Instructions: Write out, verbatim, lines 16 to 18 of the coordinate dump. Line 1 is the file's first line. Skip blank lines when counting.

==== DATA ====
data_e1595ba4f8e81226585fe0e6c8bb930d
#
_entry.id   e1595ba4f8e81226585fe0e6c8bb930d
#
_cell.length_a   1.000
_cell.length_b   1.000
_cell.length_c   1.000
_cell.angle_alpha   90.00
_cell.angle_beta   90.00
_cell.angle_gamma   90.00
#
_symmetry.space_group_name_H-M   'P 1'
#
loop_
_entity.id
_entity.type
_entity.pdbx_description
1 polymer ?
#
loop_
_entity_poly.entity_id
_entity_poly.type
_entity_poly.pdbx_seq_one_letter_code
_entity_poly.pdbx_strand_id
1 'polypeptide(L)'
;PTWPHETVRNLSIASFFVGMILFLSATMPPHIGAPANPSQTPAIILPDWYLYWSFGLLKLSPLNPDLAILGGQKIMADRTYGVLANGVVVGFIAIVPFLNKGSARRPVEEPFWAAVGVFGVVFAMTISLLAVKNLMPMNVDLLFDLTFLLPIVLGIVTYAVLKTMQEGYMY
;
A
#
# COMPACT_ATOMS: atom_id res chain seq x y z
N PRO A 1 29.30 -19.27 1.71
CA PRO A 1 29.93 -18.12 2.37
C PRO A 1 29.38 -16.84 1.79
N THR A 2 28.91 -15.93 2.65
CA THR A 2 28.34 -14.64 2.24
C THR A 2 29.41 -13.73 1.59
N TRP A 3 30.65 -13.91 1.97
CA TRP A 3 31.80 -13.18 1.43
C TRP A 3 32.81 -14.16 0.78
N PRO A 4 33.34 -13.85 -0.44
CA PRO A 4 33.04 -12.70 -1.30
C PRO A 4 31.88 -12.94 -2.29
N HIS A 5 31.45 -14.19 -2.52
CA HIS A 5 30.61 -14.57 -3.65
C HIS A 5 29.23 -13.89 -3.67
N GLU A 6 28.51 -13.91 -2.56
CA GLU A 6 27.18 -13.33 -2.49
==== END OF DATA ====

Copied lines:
_entity.type
_entity.pdbx_description
1 polymer ?